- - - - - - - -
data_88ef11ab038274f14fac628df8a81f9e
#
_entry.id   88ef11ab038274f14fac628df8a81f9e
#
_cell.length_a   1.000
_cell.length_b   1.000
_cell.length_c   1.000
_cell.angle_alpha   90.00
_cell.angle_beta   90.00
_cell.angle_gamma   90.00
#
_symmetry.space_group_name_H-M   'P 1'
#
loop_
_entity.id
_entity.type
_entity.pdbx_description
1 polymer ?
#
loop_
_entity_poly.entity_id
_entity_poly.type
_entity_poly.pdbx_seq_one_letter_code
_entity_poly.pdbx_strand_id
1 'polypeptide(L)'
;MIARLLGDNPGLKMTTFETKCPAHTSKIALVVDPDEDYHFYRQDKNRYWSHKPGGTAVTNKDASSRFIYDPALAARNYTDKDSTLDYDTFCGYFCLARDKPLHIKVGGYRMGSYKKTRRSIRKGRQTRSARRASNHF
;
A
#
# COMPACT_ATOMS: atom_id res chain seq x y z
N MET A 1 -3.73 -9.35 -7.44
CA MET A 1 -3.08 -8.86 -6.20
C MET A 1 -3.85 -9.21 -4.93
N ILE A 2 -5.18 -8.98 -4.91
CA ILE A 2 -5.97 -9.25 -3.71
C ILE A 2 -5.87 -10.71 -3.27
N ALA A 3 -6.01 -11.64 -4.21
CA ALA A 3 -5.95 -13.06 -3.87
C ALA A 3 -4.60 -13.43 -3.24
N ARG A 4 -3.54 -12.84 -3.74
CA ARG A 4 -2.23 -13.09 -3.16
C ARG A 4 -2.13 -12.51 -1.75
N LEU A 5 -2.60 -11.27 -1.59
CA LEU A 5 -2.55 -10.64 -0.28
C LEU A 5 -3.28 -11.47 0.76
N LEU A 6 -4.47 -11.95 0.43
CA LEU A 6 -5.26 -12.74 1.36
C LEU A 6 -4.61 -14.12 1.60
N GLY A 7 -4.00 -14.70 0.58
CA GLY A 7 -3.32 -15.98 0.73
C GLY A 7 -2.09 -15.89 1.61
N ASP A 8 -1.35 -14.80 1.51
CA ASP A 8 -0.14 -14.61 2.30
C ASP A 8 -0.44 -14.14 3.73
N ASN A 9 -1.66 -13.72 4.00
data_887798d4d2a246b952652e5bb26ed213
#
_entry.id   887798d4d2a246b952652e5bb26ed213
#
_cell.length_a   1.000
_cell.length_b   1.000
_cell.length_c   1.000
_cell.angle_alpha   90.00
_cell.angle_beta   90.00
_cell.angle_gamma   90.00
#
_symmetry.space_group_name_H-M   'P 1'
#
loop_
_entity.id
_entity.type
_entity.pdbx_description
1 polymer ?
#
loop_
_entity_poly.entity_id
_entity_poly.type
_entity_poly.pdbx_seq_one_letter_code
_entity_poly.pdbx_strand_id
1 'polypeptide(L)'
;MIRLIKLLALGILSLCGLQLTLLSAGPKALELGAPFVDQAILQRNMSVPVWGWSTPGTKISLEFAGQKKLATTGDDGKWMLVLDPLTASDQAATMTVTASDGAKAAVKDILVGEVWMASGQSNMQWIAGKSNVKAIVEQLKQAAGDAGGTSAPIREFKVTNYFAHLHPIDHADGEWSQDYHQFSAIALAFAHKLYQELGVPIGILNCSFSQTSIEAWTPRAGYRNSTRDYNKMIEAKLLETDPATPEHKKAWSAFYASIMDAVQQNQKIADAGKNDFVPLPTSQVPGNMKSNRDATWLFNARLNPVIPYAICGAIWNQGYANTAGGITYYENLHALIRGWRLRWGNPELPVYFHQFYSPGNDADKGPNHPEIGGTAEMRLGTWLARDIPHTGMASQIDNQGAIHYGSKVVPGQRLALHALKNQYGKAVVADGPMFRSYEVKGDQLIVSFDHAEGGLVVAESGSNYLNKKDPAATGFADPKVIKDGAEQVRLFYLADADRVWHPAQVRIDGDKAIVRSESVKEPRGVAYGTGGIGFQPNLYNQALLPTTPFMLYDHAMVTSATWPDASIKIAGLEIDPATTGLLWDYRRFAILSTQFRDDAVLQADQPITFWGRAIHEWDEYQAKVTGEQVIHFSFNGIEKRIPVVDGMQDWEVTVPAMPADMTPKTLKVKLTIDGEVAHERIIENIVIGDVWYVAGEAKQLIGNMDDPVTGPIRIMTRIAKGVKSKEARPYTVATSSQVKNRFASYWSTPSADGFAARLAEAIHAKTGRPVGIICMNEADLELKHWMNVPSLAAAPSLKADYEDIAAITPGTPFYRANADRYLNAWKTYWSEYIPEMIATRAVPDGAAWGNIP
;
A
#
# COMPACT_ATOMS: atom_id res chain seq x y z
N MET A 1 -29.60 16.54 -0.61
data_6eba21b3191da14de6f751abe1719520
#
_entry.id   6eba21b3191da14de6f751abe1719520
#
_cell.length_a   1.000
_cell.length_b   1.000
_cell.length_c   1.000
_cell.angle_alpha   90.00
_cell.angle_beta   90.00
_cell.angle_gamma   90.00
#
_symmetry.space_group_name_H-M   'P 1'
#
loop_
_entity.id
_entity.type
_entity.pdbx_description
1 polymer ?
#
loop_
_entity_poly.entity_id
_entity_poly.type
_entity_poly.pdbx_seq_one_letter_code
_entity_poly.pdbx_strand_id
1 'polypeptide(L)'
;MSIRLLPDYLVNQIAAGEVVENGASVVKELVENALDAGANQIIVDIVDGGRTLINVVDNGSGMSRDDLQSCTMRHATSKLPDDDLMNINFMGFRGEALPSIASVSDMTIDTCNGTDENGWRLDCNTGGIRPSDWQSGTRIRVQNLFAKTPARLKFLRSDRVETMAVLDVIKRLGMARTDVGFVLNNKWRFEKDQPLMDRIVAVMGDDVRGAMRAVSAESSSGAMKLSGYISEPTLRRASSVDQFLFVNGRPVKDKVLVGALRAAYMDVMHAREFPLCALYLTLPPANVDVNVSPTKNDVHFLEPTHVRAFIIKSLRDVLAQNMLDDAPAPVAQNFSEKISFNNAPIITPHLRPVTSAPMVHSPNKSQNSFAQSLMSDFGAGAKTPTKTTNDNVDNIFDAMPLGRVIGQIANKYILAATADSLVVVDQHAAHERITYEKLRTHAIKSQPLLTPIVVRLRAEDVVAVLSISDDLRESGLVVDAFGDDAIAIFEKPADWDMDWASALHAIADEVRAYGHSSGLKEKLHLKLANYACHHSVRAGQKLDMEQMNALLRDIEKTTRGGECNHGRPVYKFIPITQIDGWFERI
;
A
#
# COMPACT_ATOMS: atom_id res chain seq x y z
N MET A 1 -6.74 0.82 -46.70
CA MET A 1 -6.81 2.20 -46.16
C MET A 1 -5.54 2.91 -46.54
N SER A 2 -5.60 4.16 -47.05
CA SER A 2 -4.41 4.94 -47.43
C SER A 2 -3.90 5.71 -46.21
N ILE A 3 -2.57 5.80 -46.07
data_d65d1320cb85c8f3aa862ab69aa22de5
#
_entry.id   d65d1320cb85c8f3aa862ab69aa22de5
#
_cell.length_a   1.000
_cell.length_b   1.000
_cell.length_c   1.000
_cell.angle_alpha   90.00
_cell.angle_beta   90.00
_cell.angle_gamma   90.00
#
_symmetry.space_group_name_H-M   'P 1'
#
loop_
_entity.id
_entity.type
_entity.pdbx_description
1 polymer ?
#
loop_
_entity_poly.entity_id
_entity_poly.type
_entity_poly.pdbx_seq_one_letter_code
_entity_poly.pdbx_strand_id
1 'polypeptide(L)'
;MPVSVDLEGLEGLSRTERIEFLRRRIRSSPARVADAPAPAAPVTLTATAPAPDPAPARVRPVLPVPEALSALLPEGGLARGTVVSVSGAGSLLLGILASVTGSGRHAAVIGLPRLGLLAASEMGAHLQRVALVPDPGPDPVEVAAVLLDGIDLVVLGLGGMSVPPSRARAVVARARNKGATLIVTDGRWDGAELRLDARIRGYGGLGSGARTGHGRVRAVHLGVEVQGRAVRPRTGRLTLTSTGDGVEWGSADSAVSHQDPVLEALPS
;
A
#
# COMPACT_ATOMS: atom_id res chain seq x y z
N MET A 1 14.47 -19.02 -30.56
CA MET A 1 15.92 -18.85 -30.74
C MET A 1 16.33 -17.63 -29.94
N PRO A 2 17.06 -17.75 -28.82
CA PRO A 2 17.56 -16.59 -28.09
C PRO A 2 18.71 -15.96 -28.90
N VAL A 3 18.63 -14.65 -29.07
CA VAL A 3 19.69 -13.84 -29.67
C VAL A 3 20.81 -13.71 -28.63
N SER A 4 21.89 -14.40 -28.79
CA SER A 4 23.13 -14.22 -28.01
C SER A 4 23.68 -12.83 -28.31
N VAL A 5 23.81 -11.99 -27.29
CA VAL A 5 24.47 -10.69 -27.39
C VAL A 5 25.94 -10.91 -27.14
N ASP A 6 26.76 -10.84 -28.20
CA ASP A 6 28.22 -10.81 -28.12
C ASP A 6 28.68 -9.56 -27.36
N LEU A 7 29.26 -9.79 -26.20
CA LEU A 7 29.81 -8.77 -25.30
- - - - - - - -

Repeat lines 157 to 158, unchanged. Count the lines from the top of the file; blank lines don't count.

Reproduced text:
N PRO A 2 17.06 -17.75 -28.82
CA PRO A 2 17.56 -16.59 -28.09